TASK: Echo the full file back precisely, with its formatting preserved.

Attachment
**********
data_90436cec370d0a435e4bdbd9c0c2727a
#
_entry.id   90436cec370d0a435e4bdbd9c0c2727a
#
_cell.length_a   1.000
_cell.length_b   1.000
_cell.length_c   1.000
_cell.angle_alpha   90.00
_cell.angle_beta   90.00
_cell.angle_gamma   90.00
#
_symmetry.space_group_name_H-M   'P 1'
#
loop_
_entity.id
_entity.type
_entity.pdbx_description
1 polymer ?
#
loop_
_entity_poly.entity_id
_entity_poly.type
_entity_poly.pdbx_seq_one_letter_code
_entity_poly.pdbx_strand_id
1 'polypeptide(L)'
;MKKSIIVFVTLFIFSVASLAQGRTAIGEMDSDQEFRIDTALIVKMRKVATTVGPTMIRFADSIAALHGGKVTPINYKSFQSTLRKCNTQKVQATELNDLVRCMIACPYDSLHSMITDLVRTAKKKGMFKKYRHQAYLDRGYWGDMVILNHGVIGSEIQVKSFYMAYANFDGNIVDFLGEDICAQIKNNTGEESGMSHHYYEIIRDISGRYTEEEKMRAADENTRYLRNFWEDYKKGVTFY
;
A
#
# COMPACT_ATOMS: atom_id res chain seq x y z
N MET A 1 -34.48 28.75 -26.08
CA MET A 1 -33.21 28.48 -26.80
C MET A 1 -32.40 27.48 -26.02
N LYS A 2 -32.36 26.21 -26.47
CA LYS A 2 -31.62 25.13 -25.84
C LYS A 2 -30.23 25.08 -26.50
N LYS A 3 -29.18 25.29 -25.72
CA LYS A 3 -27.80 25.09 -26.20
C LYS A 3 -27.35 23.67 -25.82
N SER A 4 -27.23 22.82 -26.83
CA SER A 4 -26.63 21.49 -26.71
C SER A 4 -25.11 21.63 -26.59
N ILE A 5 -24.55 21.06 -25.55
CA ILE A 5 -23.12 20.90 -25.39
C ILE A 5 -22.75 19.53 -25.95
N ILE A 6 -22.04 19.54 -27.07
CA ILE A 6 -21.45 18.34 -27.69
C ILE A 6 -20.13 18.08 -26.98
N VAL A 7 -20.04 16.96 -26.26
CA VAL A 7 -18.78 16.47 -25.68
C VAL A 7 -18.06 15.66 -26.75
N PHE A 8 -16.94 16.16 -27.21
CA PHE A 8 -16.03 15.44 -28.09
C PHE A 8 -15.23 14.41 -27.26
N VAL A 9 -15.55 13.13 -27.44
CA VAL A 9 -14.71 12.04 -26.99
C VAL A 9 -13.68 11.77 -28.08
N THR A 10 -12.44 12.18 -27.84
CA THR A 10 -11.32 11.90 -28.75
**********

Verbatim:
data_90436cec370d0a435e4bdbd9c0c2727a
#
_entry.id   90436cec370d0a435e4bdbd9c0c2727a
#
_cell.length_a   1.000
_cell.length_b   1.000
_cell.length_c   1.000
_cell.angle_alpha   90.00
_cell.angle_beta   90.00
_cell.angle_gamma   90.00
#
_symmetry.space_group_name_H-M   'P 1'
#
loop_
_entity.id
_entity.type
_entity.pdbx_description
1 polymer ?
#
loop_
_entity_poly.entity_id
_entity_poly.type
_entity_poly.pdbx_seq_one_letter_code
_entity_poly.pdbx_strand_id
1 'polypeptide(L)'
;MKKSIIVFVTLFIFSVASLAQGRTAIGEMDSDQEFRIDTALIVKMRKVATTVGPTMIRFADSIAALHGGKVTPINYKSFQSTLRKCNTQKVQATELNDLVRCMIACPYDSLHSMITDLVRTAKKKGMFKKYRHQAYLDRGYWGDMVILNHGVIGSEIQVKSFYMAYANFDGNIVDFLGEDICAQIKNNTGEESGMSHHYYEIIRDISGRYTEEEKMRAADENTRYLRNFWEDYKKGVTFY
;
A
#
# COMPACT_ATOMS: atom_id res chain seq x y z
N MET A 1 -34.48 28.75 -26.08
CA MET A 1 -33.21 28.48 -26.80
C MET A 1 -32.40 27.48 -26.02
N LYS A 2 -32.36 26.21 -26.47
CA LYS A 2 -31.62 25.13 -25.84
C LYS A 2 -30.23 25.08 -26.50
N LYS A 3 -29.18 25.29 -25.72
CA LYS A 3 -27.80 25.09 -26.20
C LYS A 3 -27.35 23.67 -25.82
N SER A 4 -27.23 22.82 -26.83
CA SER A 4 -26.63 21.49 -26.71
C SER A 4 -25.11 21.63 -26.59
N ILE A 5 -24.55 21.06 -25.55
CA ILE A 5 -23.12 20.90 -25.39
C ILE A 5 -22.75 19.53 -25.95
N ILE A 6 -22.04 19.54 -27.07
CA ILE A 6 -21.45 18.34 -27.69
C ILE A 6 -20.13 18.08 -26.98
N VAL A 7 -20.04 16.96 -26.26
CA VAL A 7 -18.78 16.47 -25.68
C VAL A 7 -18.06 15.66 -26.75
N PHE A 8 -16.94 16.16 -27.21
CA PHE A 8 -16.03 15.44 -28.09
C PHE A 8 -15.23 14.41 -27.26
N VAL A 9 -15.55 13.13 -27.44
CA VAL A 9 -14.71 12.04 -26.99
C VAL A 9 -13.68 11.77 -28.08
N THR A 10 -12.44 12.18 -27.84
CA THR A 10 -11.32 11.90 -28.75